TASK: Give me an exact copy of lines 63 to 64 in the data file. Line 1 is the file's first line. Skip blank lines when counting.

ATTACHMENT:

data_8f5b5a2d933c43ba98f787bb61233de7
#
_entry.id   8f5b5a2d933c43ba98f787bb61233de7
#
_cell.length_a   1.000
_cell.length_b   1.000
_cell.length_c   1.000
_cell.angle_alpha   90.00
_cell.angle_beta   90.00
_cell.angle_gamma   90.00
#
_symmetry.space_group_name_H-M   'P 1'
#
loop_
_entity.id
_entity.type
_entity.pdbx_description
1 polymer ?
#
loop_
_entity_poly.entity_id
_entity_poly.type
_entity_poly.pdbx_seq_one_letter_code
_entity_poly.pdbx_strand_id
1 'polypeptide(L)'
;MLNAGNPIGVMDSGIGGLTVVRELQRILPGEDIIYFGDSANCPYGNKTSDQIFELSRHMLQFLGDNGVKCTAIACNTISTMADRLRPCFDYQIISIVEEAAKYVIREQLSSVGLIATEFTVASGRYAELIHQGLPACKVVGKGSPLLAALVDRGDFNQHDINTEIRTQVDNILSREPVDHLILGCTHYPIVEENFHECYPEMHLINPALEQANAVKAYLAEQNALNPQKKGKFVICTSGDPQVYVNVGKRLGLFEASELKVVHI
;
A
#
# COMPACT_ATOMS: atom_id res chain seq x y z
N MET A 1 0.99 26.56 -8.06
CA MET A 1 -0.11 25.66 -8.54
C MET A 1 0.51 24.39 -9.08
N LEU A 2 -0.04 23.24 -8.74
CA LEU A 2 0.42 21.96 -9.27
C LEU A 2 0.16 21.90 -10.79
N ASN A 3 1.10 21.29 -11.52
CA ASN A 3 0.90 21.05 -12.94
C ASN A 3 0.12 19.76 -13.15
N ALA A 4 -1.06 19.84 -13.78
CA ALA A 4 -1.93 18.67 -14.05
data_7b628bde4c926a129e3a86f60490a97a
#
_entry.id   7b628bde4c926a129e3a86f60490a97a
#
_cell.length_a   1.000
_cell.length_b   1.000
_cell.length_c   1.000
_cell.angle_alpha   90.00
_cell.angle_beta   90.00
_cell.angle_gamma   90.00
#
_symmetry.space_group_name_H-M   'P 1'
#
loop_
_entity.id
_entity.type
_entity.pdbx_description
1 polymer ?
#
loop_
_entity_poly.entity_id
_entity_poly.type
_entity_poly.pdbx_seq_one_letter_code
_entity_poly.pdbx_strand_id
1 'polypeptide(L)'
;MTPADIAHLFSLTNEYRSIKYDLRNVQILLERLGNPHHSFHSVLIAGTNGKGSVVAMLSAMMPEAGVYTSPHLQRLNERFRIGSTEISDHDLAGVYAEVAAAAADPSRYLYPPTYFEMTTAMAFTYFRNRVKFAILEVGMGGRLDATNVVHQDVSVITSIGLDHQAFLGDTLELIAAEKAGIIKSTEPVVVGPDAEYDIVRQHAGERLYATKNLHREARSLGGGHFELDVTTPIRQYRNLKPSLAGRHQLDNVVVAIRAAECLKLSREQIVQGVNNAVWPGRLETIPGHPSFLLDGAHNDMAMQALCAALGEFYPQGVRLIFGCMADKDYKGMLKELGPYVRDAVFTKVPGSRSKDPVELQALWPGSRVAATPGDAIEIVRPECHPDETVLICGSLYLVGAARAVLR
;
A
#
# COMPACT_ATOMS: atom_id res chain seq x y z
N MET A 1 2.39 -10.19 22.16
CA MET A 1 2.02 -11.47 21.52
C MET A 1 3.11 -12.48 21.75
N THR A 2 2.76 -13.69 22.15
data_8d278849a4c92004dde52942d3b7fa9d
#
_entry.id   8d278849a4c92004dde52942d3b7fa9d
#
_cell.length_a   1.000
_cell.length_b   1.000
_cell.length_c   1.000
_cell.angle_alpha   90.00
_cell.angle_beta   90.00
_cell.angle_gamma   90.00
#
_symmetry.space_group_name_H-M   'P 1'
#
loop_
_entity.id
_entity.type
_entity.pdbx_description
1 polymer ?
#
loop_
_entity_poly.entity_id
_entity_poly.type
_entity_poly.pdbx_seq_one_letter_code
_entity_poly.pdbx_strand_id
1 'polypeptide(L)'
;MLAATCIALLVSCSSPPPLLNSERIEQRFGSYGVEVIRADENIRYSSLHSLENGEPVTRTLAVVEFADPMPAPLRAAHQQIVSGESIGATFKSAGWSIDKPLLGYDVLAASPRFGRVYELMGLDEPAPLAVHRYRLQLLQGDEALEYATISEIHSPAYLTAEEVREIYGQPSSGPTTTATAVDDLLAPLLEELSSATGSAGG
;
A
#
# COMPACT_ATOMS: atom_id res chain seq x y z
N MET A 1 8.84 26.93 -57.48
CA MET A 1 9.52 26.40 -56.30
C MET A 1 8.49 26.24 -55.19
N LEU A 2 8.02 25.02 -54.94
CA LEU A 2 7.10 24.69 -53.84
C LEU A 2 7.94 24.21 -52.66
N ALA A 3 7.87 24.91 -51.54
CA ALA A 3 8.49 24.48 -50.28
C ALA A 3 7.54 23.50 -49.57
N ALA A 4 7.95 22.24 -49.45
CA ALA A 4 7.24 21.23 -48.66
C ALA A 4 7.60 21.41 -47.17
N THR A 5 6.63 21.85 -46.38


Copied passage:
_entity_poly.type
_entity_poly.pdbx_seq_one_letter_code